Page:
Credit: Quiver Distribution / Redbox Entertainment
Watching movies and discussing them is a privilege. To discuss the artistic choices, themes, acting performances, etc. within them is a pleasure.
I love movies, they have quite literally saved me many times.
Which is why this is all so strange. I want to talk about ‘Becky’, the latest film by Jonathan Millet and Cary Murnion, but it all feels so strange now. Our country is in upheaval, protestors are begging for voices to be heard while being gassed and called ‘thugs’ by the President. It is especially hard to watch and discuss a film with nazism and racism at the forefront.
A few months ago, it may have been as simple as, “There’s a movie with Kevin James as a Nazi? That sounds crazy!”. But now, it just feels too close, too raw, too hard. With that contextual backdrop, it was with a heavy heart that I sat to watch the film in order to publish a movie review.
After watching Becky, though, it could be argued that this film is a perfect emblem of our time.
The film itself is narratively strongest in the first forty minutes. There are parallel scenes of fighting in prison, to fighting in schools, from being released from prison to being released from school. The narrative seems to introduce the idea of human civilization as captive and restrictive, no matter where you are on the spectrum.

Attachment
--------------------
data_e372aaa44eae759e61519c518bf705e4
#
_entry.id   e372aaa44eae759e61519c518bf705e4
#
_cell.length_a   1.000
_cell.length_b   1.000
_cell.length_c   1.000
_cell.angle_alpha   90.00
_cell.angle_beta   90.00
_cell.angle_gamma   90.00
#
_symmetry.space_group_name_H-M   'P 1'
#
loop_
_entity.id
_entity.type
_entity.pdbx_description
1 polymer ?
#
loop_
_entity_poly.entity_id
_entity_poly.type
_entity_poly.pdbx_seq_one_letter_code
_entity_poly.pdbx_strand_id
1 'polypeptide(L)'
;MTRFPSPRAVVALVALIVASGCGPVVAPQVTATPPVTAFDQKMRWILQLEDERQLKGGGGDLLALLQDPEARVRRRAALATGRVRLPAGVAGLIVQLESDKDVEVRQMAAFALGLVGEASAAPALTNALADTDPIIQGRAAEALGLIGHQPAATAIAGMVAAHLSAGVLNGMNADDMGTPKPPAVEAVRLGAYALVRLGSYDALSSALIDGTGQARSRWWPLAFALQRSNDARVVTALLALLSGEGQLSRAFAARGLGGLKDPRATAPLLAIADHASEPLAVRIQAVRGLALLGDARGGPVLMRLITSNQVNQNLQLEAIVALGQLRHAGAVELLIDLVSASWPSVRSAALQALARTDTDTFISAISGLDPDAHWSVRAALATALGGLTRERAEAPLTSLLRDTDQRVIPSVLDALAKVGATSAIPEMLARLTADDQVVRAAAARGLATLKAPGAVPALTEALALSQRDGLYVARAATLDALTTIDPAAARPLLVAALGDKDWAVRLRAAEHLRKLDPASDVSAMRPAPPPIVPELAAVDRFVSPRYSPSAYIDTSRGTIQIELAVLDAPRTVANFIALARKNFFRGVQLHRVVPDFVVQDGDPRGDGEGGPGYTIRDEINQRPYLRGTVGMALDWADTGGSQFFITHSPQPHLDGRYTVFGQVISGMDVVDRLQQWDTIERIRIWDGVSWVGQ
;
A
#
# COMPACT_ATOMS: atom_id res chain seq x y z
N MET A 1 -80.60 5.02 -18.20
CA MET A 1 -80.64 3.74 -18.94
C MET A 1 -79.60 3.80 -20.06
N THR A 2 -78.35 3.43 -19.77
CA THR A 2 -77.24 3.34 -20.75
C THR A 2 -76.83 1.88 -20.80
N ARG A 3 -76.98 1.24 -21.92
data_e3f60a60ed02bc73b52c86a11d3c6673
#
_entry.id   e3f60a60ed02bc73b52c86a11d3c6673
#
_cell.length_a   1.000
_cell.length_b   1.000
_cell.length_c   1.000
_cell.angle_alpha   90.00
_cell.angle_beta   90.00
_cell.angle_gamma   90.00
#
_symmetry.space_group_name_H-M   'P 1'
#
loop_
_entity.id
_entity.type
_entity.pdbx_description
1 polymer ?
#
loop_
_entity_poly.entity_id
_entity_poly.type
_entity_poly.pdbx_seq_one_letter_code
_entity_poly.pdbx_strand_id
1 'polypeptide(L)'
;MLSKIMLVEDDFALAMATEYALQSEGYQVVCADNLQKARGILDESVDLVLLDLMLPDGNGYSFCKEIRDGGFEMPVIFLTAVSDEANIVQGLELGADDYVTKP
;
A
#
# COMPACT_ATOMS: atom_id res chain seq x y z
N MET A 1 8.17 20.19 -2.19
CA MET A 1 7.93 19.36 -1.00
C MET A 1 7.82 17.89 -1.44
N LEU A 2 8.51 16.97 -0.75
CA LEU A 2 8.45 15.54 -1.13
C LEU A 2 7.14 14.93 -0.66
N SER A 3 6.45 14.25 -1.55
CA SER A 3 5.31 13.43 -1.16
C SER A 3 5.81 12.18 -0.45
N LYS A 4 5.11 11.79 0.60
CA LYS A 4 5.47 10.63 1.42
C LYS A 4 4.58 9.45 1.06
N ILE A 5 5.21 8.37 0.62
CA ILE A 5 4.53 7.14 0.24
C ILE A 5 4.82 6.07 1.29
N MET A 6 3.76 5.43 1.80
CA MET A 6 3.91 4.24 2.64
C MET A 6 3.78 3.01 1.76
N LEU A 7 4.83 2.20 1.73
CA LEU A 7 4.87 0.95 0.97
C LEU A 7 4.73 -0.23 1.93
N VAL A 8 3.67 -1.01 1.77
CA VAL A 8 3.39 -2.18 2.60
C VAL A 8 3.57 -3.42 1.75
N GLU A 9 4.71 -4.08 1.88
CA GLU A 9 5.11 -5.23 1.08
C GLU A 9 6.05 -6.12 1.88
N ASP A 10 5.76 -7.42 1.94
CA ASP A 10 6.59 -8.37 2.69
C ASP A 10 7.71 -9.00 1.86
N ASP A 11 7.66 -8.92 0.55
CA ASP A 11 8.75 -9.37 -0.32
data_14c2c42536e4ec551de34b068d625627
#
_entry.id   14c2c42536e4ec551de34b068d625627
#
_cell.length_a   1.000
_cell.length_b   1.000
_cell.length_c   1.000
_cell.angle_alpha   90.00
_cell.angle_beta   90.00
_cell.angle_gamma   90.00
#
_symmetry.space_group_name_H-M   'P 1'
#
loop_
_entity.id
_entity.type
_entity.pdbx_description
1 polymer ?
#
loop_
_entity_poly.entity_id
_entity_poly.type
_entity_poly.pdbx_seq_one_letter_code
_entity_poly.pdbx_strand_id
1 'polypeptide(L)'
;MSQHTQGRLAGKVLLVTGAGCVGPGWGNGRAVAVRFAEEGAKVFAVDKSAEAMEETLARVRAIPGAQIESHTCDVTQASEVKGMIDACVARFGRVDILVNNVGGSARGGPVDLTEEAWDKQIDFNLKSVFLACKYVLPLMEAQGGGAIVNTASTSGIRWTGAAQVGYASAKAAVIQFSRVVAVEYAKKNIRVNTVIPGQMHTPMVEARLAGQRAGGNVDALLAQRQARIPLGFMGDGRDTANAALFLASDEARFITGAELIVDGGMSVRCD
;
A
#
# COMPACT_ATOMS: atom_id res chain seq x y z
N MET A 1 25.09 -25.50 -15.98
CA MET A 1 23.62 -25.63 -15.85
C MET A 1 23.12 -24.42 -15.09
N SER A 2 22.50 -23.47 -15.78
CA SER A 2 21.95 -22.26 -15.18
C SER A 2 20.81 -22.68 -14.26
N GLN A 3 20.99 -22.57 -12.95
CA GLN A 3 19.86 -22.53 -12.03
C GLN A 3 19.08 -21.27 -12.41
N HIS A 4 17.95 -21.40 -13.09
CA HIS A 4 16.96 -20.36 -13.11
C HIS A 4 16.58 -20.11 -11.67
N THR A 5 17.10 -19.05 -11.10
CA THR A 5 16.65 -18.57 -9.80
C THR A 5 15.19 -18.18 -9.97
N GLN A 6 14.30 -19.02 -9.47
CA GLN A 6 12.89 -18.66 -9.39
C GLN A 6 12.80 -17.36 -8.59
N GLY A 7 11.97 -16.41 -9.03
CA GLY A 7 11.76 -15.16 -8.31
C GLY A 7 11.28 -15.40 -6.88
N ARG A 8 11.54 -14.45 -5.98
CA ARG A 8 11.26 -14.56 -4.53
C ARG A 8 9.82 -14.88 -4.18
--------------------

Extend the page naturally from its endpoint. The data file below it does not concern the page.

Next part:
From there, however, it becomes a somewhat straightforward thriller about a mixed family facing Nazis who invade their home in search of a key. This film leans on elements of ‘Green Room’, ‘You’re Next’, and ‘Home Alone’. Trying to combine these elements, though, is where and how the film slips into something a bit clunkier, sillier, and blander than any of the aforementioned films alone. ‘Becky’ takes so many leaps into suspension of disbelief, all in the name of tension and action, that it loses the heft of the themes and ideas introduced in the first act.
A film about Nazis intruding into the lives of this mixed family with the layers of the opening scenes could have been a compelling exploration of race, class, and socialization; but instead it seems intent on borrowing moments and set-dressings from previous movies. It becomes derivative and a bit boring.
We are also given scenes of a thirteen year-old child fighting grown convicts with an unbelievable level of effectiveness. Partly this is due to direction and blocking. Placing a small child next to a grown man and having that man lose a physical matchup is jarring at the very least.
So, reading all of this, how could ‘Becky’ be presented as an emblem of our times you ask?
There are two people of color in this film.
These two people of color spend nearly the entirety of the film tied up and helpless, watching as the two groups of white people fight over this symbolic key. The people of color have no voice, no part to play in this fight over the outcome of the narrative.
Even in the last scenes, when they are saved, they inexplicably float away from the final epilogue. No exploration of their perceptions, their fates, their lives. Instead, the epilogue ends with the winning white person holding the key, holding the power to whatever instigated all of this violence.